by James M. Schmidt and Guy R. Hasegaw, editors
Roseville, Minn.: Edinborough Press, 2009. Pp. x, 182.
Illus, tables, notes, biblio., index. $19.95 paper. ISBN: 978-1-88902-036-5
Essays on the state of medical services during the Civil War, edited by two experienced students of medical history.
In this volume, Schmidt, most recently author of the very well-received Lincoln's Labels: America's Best-Known Brands and the Civil War, science writer Hasegaw, and six other specialists in medical history, look at various aspects of medical training, science, and services during the war. The essays cover medical education in the Confederacy, with a focus on the Medical College of Virginia, medical developements as reported at the time by Scientific American, amputation and its consequences, medical and surgical innovations in the South, wartime developments in the control and treatment of various diseases, the problems associated with injuries to the urogential system, Confederate pharmacological efforts, the influence of the war on the development of neurology, and the long-term physical and psychological consequences of combat on the veteran, this last a problem that still presents difficulties for the delivery of medical services.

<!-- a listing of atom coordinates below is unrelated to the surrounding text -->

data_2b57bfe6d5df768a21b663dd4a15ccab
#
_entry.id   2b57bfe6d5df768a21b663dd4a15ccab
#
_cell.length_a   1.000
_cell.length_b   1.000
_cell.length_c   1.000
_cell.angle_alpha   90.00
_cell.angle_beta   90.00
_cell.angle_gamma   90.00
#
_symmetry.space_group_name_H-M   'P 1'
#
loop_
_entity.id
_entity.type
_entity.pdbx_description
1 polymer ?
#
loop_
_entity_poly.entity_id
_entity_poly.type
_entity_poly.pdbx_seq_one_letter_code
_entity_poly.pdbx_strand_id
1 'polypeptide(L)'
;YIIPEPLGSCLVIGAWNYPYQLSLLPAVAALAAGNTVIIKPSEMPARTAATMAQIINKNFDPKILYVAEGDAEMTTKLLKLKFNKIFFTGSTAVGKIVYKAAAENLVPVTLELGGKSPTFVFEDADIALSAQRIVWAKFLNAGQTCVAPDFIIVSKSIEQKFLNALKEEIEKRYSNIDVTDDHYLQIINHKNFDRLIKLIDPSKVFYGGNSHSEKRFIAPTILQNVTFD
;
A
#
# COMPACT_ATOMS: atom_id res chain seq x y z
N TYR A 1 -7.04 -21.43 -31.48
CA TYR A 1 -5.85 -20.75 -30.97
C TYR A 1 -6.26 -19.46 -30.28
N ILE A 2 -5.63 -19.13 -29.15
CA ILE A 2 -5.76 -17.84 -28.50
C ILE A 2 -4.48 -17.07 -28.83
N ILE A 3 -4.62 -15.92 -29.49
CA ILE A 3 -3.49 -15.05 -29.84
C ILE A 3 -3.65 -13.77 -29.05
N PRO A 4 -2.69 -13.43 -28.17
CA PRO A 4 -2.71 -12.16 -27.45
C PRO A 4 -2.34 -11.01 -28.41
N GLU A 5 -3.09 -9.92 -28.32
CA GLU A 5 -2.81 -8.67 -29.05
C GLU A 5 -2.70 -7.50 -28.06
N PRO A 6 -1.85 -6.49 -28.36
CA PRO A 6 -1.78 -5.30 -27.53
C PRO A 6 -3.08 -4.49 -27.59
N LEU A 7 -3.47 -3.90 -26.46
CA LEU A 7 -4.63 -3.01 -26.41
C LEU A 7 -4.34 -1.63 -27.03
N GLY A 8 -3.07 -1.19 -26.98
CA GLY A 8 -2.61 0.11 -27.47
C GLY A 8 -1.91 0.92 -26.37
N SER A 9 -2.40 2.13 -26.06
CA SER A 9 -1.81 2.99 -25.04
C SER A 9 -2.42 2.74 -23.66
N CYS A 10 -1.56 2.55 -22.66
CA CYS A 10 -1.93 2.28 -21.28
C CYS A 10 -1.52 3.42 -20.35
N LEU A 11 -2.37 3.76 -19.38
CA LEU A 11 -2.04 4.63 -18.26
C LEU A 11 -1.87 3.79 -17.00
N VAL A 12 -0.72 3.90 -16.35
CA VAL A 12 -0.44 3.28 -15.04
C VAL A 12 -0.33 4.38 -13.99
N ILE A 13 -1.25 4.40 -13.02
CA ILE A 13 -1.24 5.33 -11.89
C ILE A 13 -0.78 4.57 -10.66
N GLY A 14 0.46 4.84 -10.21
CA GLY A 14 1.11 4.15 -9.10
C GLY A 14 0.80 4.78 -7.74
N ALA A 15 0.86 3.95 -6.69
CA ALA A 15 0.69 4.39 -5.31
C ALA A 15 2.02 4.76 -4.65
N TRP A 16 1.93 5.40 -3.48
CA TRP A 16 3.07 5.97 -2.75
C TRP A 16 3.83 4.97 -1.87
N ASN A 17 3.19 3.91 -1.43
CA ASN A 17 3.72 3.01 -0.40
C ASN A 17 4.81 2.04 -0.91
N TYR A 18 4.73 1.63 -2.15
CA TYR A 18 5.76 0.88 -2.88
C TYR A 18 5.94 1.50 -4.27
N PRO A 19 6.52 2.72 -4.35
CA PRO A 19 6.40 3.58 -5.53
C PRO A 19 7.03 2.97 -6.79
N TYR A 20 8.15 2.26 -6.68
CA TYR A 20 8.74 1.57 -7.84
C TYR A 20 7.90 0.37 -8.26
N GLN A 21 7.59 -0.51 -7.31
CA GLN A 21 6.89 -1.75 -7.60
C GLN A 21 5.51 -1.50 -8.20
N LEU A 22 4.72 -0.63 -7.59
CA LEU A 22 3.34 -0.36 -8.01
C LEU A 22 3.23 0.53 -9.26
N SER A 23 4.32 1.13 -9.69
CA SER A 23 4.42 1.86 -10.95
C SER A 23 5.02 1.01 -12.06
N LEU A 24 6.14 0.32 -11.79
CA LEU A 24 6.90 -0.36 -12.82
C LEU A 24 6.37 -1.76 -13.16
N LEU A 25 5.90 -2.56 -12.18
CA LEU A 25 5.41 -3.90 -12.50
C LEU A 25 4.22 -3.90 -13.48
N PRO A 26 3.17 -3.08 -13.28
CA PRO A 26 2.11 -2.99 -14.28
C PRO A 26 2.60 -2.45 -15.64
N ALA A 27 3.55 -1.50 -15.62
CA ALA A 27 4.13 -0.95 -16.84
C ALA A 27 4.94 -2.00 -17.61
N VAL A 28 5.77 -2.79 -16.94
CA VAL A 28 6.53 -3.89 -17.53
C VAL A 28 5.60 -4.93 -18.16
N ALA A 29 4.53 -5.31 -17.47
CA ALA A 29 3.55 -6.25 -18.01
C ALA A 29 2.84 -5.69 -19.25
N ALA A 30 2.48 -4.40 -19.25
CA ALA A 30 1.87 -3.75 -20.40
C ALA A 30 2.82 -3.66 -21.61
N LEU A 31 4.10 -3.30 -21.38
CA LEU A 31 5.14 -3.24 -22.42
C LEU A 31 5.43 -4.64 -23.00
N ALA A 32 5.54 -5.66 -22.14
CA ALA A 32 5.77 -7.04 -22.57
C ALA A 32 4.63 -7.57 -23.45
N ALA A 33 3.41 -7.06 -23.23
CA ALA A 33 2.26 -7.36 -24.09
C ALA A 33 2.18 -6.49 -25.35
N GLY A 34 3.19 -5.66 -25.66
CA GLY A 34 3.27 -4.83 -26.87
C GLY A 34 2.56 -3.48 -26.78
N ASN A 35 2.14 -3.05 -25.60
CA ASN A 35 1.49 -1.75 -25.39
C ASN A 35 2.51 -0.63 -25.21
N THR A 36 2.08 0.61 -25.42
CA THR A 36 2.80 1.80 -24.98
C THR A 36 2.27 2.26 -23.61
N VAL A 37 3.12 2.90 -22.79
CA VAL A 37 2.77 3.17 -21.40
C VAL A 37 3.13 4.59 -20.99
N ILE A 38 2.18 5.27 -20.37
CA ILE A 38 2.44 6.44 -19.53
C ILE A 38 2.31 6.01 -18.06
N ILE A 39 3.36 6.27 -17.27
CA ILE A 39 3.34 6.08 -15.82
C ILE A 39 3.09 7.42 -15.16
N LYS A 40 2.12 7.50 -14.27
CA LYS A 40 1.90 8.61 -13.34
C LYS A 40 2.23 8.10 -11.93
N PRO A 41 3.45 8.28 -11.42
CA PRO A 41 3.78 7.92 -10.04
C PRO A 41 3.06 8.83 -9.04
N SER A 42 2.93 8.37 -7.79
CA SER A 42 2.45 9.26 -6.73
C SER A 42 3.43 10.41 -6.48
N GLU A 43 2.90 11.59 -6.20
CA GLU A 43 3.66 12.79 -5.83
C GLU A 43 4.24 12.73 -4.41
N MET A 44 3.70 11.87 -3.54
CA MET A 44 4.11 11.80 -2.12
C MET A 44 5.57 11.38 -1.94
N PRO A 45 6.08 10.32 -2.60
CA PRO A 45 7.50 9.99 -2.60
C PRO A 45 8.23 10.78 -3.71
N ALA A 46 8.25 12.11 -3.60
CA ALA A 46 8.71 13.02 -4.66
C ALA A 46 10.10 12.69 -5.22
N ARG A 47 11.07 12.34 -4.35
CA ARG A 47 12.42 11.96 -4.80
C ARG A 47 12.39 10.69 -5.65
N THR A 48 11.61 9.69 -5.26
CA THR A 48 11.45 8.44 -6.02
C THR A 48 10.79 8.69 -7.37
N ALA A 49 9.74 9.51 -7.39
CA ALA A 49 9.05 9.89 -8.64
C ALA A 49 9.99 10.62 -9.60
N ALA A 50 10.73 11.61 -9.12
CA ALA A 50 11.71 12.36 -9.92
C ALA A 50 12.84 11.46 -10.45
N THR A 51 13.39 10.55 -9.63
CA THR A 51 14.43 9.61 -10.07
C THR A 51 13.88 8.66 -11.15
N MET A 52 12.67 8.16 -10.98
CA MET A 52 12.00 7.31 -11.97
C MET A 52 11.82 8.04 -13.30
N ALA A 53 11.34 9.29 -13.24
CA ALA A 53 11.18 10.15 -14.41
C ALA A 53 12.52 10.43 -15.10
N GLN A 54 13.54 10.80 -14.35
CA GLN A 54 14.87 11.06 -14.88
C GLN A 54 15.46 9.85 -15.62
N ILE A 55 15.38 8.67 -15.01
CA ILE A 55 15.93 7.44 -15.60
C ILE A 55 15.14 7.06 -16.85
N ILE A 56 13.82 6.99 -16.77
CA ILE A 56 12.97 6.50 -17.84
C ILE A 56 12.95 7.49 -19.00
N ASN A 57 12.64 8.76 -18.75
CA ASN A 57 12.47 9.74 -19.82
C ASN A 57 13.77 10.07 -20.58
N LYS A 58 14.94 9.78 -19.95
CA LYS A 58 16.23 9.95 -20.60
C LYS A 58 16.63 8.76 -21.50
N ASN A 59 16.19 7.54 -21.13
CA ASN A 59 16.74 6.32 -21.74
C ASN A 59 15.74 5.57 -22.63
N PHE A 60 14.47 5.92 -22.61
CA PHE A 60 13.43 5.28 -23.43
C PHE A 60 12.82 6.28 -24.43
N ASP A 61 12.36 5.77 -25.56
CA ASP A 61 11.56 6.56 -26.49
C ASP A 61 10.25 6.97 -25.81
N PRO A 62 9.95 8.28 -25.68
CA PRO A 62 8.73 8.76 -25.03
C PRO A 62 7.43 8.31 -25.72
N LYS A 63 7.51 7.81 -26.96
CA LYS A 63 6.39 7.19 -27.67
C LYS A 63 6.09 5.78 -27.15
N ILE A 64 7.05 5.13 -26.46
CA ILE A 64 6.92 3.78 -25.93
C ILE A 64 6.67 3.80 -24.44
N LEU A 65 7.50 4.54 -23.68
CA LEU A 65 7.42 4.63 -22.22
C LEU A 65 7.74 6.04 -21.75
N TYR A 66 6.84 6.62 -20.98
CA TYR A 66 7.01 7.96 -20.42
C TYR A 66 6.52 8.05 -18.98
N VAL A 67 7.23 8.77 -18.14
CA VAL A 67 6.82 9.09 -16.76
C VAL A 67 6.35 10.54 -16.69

An important addition to the literature on medical practice during the war, and one that written so that it is understandable to the layman.